Graveyards for Monarchs

This op-ed ran in the Des Moines Register on 5/24/13. Since then, monarch numbers have declined further. Please consider planting milkweed, or contributing toward it being planted by someone else if you are unable. Below, a link to a good site to learn more about what kind of milkweed to plant and where to get it.  

The attention of the public landed on Monarch butterflies after reports in mid-March from their overwintering sites in Mexico indicated a staggering reduction in numbers. Monarch counts are done several ways, one of them being to measure the size of the area the congregated flocks take up in their mountain havens. This winter, the area was down by over 58%, and is the lowest recorded since measurements began in 1975.

These diminishing numbers appear to be directly synched to the reduction of availability of a particular plant. While monarchs “nectar” or feed on a variety of plants in their mature state, they lay eggs almost exclusively on milkweed plants, and the caterpillars that emerge from those eggs consume leaves of the plants on which they were born, and neighboring milkweed, until they split their skin several times, rapidly increase in size and march off to find a suitable place to make a chrysalis.

One of the benefits of consuming milkweed is the absorption of a toxin from the plant that makes the caterpillar poisonous to some predators, and distasteful to others, helping ensure their survival. The toxin remains with them through their well-known transformation, so the butterflies themselves have a measure of protection from the milkweed they fed on prior to their winged state, called a chemical defense.

The insufficient supply of milkweed has multiple causes, including the development of many wild spaces, and the use of herbicides and roadside mowing practices, as well as economic factors such as the price of corn in recent years, which has motivated some farmers to till areas that were once left rough. Those fringes that were once outlining fields, and the ditches that were previously uncultivated, allowed milkweed the pockets in which they could thrive. The cultivation of wild spaces, and the development of land once used for crop production, plays a role in the drastic reduction of the Monarch population.

Solutions to problems like this are generally complicated and require philanthropy and buy-in on a large scale. How many citizens might decline to buy a lot and build a house there because they could be contributing to the demise of a butterfly species? Likely not many. Convince farmers to increase their financial risk by leaving farmable acres fallow? Not very realistic in a volatile industry, and perhaps unfair to ask them to shoulder more than their share of the responsibility. Buy swatches of land spanning North America to allow milkweed to grow? Financially out of reach.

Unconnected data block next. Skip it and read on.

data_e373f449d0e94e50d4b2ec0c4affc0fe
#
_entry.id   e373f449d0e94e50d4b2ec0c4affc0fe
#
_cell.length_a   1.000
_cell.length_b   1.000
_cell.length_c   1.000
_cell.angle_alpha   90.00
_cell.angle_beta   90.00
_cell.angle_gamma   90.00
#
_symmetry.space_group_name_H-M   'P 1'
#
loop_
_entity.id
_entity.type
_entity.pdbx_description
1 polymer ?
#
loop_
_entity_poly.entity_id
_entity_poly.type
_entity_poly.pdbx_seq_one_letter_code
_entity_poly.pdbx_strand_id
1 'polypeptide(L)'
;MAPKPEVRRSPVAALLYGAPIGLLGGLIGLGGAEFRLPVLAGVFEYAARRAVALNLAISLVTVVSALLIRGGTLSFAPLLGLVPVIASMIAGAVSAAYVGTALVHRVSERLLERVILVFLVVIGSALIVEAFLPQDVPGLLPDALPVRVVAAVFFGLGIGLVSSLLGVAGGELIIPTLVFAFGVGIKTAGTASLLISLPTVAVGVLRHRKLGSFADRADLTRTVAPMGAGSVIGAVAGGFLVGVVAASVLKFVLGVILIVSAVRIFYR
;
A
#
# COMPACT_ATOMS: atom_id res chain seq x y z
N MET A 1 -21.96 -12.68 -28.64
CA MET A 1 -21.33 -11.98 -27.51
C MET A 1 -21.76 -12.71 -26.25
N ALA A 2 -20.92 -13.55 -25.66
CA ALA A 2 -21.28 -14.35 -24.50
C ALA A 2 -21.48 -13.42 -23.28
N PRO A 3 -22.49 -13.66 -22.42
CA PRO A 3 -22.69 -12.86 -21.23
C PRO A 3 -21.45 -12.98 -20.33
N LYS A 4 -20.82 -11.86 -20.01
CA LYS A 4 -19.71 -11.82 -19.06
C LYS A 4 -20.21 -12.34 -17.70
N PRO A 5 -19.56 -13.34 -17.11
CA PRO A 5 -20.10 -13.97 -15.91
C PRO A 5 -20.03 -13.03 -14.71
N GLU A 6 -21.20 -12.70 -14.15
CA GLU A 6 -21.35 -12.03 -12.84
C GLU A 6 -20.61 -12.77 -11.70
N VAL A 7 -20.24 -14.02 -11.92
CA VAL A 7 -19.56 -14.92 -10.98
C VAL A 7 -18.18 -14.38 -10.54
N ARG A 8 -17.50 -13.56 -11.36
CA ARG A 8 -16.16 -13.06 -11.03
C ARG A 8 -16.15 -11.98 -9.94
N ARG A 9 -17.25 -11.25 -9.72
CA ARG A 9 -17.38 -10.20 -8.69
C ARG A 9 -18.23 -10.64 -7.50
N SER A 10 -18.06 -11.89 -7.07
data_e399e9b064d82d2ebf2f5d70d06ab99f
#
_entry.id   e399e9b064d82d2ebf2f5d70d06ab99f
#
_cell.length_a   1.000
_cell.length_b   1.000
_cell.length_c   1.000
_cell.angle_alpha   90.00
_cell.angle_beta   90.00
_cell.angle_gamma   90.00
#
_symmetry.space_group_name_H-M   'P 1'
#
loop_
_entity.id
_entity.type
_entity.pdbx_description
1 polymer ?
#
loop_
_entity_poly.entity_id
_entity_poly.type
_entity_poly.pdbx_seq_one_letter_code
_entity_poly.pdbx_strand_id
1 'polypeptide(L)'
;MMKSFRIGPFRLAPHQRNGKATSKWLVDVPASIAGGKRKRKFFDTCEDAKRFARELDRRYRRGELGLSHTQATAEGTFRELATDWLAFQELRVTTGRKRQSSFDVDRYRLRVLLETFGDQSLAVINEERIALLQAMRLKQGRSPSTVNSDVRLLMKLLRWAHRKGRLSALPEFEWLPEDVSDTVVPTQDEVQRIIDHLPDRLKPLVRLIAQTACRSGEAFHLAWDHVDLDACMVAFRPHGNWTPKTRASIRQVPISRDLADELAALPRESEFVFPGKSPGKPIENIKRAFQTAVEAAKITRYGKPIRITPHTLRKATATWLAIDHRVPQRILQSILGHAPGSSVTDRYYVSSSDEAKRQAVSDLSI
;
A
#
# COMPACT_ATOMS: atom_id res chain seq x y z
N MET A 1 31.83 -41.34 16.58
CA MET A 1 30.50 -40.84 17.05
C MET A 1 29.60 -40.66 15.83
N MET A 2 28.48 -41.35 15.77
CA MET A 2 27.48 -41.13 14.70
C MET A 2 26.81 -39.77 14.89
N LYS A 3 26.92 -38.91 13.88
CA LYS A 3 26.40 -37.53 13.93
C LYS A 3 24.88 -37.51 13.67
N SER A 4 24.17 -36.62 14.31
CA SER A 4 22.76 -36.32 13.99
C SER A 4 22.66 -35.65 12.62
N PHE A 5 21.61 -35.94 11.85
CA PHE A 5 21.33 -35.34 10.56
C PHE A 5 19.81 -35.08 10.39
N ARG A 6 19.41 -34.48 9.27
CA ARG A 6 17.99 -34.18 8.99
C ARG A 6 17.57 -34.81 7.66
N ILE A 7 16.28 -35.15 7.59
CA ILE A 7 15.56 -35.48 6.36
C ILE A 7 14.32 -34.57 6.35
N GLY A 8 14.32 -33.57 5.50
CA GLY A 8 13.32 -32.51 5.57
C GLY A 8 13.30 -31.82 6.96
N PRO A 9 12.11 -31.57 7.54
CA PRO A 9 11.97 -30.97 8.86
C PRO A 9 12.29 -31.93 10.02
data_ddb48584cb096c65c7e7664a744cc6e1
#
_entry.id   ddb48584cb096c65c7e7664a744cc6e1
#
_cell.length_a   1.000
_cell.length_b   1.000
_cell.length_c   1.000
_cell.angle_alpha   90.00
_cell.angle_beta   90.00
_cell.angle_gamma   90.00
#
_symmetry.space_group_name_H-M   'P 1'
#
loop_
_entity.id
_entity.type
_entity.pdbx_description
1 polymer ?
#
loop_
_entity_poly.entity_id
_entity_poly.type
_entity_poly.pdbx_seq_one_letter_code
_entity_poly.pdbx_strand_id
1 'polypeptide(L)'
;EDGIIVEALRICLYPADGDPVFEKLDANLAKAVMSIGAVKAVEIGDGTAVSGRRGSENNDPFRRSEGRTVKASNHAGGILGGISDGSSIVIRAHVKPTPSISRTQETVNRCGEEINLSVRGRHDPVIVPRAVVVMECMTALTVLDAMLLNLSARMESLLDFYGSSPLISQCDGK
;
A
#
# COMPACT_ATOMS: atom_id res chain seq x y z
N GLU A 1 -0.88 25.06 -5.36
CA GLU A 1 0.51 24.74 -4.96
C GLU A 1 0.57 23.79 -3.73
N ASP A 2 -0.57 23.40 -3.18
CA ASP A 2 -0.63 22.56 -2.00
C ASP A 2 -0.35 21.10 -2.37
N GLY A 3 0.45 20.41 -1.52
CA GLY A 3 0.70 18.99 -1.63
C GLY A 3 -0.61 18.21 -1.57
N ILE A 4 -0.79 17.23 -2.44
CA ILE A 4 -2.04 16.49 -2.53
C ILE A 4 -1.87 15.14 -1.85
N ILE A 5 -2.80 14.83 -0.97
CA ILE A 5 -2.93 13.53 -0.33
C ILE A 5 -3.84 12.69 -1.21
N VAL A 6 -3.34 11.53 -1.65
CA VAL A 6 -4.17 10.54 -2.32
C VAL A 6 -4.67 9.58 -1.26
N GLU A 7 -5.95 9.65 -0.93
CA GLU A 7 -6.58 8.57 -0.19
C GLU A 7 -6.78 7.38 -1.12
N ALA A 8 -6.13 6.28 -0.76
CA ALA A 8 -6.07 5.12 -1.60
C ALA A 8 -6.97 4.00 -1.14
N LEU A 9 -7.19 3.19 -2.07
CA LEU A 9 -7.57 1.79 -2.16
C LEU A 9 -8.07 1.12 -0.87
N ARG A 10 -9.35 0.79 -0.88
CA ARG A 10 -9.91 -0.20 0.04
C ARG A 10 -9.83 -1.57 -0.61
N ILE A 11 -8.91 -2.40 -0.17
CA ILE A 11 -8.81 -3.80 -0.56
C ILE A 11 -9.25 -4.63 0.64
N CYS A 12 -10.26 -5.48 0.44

However, all across the United States, and in neighboring countries, we have land that is already purchased, fenced off and essentially uncultivated. Virtually every county in every state hosts at least one cemetery. Most counties have several, sometimes one in every township. Often at the edge of town, sometimes out in the countryside, and occasionally on the edge of a farmer’s field, they are quiet spaces, well-tended or neglected, where the living might visit the dead. Some have rules against planting, but many have no restrictions, and in those, graves sport plantings of peonies and other hardy flowering plants as decorations.

What if we saved Monarchs by planting milkweed in those cemeteries? “Graveyards for Monarchs” would draw butterflies and their inherent grace to burial plots, offering comfort to the grieving. The squares and rectangles of fenced space all across the country would become what Monarch Watch calls way stations, a place to lay their tiny eggs and secure their survival. The cemetery fence lines themselves could be planted with varieties of milkweed, and individual grave plantings could include milkweed as well.

Even empty gravesites, purchased but not yet utilized, could be planted with milkweed and other butterfly-friendly plants to raise generations of butterflies until the gravedigger comes. After a burial, the plants could be replaced. An added benefit would be a reduction in the amount of mowing required.

Families and individuals who decorate graves for Memorial Day might consider milkweed this year, and boards who manage cemeteries might discuss establishing milkweed at the gates, in the memorial garden, or at the fence line. Graveyards would be resurrecting butterflies.

Kelly Madigan is the author of Getting Sober (McGraw-Hill) and The Edge of Known Things (SFASU Press). She has hand-raised, tagged and released a Monarch butterfly. Learn more at

Be a Butterfly Savior:—–Garden-for-the-Monarchs

Abundance of information on monarchs and milkweed at Milk the Weed:

Same idea, in video blog form: Simple Idea to Save Monarch Butterflies

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